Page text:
Michael Finke picks Grand Canyon

Michael Finke picks Grand Canyon

CHAMPAIGN — Grand Canyon always had something none of the other 60-plus programs that reached to Michael Finke after he announced his intent to transfer from Illinois could ever offer. The chance to play with his younger brother, Tim, for one season after the youngest of the Finke sibling signed with the Antelopes back in November.

But Grand Canyon had other draws. Like a connection to former Illini Jerry Colangelo, a major supporter of the only for-profit Division I school in the country. And former NBA all-star Dan Majerle coaching a team that had a need on the basketball court with just two other frontcourt players on the roster.

From 60-plus programs to a final five of Grand Canyon, Nevada, Penn State, Stanford and Vanderbilt, Finke announced his decision to play for the Antelopes in 2018-19 as a graduate transfer on Wednesday afternoon.

“I know everyone’s going to say I was going to Grand Canyon all the time, but truthfully it wasn’t like that at all,” Finke told The News-Gazette. “This is honestly one of the hardest decisions I’ve ever had to make. Every school I visited, truthfully I could have seen myself at every school.

“(Grand Canyon) was just something I couldn’t pass up, not to mention my brother is going to be there and being able to be around him for a year and really help him work and be the best influence I can for him and just having fun with him.”

The Finke brothers grew up playing multiple sports together — from wiffle ball to basketball to soccer — but this coming season will be their first opportunity to play on the same team save for a fall league team when they were both part of the Illinois Irish program.

That aspect certainly had an appeal to the elder Finke.

“We’ve always been a part of each other’s lives in that way in sports, but we’ve never really been on a true, organized team,” Finke said. “With me having all this experience in college, I’ll be able to be there for him and help him through the tough times and truly try and make him the best player he can be. He’ll push me, too.”

Finke also ran his choice past his younger brother. He said he would have willingly moved on to another program if Tim wasn’t 100 percent behind his decision.

“This was the school he picked first and the school he fell in love with,” Finke said. “I didn’t want to overstep my boundaries and take his spotlight or his shine in any way. I wanted to make sure he was truly OK with it and wanted me there. Obviously, he was thrilled with it and didn’t want me anywhere else but there. It all worked out.”

Finke’s decision to transfer to Grand Canyon finalized the future basketball plans for all three Illinois transfers after Mark Smith chose Missouri earlier this month and Te’Jon Lucas opted to return home and play at Milwaukee, announcing that decision on Tuesday.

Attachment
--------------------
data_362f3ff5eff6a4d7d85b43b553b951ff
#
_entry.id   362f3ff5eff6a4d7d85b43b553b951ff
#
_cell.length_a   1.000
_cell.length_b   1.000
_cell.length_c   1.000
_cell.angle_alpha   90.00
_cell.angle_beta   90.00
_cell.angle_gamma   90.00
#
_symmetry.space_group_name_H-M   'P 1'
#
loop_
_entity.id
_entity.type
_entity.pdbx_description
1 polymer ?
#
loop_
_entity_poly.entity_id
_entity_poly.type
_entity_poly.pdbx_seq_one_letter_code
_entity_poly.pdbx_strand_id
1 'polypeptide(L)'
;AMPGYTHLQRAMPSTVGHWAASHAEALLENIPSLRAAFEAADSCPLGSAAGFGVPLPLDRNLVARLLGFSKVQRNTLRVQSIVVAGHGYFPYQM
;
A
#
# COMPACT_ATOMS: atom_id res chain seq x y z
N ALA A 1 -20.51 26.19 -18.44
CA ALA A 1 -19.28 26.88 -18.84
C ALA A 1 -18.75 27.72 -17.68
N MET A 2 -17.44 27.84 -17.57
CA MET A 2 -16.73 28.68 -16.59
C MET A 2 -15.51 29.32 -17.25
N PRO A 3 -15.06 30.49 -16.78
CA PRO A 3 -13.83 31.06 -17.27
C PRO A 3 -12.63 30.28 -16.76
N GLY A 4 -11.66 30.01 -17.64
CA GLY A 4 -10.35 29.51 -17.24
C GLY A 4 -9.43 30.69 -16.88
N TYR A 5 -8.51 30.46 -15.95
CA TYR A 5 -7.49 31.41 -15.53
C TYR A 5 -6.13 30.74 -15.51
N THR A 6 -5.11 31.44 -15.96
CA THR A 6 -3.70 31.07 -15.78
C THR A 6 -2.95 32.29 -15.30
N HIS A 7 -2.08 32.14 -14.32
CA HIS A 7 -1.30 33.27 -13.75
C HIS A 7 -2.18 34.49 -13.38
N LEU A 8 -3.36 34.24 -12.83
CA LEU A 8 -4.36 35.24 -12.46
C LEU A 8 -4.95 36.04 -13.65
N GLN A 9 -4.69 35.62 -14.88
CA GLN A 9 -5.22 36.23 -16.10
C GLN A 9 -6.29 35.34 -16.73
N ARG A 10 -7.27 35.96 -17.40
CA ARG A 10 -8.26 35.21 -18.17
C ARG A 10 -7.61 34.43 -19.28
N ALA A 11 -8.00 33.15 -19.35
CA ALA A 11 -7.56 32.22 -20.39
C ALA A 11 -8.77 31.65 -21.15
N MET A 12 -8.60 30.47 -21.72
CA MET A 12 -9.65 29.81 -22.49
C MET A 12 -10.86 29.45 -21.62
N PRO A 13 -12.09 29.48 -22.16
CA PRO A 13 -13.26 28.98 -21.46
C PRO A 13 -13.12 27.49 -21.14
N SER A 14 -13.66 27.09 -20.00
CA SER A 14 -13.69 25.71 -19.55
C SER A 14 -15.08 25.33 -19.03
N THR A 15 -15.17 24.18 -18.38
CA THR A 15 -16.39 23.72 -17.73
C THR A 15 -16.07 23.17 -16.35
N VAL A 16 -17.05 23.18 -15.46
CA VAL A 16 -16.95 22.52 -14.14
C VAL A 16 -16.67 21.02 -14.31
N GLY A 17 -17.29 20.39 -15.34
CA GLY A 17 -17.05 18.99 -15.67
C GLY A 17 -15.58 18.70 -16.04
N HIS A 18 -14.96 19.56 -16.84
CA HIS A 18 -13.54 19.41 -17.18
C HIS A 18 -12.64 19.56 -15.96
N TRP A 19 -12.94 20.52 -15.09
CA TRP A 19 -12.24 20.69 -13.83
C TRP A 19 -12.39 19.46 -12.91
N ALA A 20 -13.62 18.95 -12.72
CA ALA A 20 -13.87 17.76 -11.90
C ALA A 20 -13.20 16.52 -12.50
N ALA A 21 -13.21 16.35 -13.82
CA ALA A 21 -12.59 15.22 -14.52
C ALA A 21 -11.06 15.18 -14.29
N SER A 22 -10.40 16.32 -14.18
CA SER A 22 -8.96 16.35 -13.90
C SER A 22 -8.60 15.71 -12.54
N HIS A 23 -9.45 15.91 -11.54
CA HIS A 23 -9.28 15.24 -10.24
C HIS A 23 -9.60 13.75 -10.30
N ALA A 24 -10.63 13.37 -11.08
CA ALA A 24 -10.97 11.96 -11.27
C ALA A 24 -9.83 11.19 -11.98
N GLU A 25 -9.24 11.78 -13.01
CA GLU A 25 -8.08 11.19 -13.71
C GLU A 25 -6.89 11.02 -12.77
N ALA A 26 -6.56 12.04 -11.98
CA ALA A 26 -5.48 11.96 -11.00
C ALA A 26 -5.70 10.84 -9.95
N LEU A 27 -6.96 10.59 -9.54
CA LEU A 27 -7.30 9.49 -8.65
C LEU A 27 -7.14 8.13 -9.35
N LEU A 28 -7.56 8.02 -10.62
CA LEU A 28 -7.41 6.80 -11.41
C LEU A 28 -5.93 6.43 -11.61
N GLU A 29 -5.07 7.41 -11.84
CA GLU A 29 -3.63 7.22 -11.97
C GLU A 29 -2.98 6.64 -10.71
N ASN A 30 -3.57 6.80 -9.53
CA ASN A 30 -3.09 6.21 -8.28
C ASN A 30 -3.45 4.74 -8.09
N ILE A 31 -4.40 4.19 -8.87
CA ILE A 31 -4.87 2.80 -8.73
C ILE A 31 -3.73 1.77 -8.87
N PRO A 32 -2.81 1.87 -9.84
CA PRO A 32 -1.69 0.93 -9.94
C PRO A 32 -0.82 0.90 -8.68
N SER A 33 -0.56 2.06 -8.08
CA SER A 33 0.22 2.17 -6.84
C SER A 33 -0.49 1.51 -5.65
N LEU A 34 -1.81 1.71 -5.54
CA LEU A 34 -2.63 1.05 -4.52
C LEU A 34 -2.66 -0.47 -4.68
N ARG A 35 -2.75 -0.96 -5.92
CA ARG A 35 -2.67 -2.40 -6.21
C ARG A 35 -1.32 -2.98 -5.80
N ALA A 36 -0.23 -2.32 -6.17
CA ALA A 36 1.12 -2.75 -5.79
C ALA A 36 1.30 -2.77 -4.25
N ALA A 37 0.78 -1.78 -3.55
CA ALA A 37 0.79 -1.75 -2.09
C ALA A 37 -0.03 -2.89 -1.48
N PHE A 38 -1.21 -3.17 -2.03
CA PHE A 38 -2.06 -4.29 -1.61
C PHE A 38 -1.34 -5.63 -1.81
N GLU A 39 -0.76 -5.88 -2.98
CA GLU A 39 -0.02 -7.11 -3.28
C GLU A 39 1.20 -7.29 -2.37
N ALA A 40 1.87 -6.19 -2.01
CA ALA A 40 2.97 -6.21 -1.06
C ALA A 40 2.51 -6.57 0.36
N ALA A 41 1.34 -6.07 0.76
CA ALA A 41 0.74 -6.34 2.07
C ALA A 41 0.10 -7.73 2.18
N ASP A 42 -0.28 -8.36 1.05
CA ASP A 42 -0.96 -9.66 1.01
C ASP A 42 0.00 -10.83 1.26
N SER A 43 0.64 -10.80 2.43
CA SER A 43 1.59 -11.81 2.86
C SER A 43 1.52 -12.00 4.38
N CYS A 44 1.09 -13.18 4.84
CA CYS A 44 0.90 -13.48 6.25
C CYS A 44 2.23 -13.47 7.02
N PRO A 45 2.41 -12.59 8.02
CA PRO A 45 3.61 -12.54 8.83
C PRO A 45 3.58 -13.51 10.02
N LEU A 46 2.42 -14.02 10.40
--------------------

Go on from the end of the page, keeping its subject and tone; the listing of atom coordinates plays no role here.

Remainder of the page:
Finke’s Wednesday news was followed closely by Illinois confirming freshman forward Matic Vesel was leaving the program to return to his native Slovenia to pursue other opportunities.

Vesel’s departure gives Illinois two open scholarships for the 2018-19 season. Finke was able to find a new basketball home at Grand Canyon because the Antelopes were in a similar situation, and coach Dan Majerle still has four open scholarships to use.

Finke will provide a veteran presence in the Grand Canyon frontcourt with only rising sophomores Roberts Blumbergs and Alessando Lever returning. Starting power forward Keonta Vernon exhausted his eligibility in 2017-18, and fellow forward Kerwin Smith announced he would leave as a graduate transfer in mid-March.

Finke also hits the mold of the type of big man Majerle has targeted at 6-foot-10 with an ability to stretch the floor. Both Lever and Blumbergs — also 6-10 — shot more than 75 three-pointers last season, with the former shooting 32.1 percent from deep.

“Coach Majerle, obviously with his NBA experience, he gets the game of basketball,” Finke said. “(Playing with Lever) along with our other bigs being able to complement each other we’ll be really tough to guard. Coach Majerle loves drawing up different plays and getting out and running and running different offenses to space the floor. I just feel like it’s the right fit in that regards.”

Finke said both Majerle and Grand Canyon assistant coach TJ Benson stressed he would be asked to be a leader for the Antelopes, who are short on any upperclassmen at this point. The goal is for Finke to help lead Grand Canyon to its first NCAA tournament after the Antelopes completed their transition to full Division I status this past season.

“We’ll be a really good team that can make a run at the conference championship and make the tournament,” Finke said. “That’s something that they kept preaching to me that they want to do and go down in history being the first team to make it. That’s something I want to be a part of.”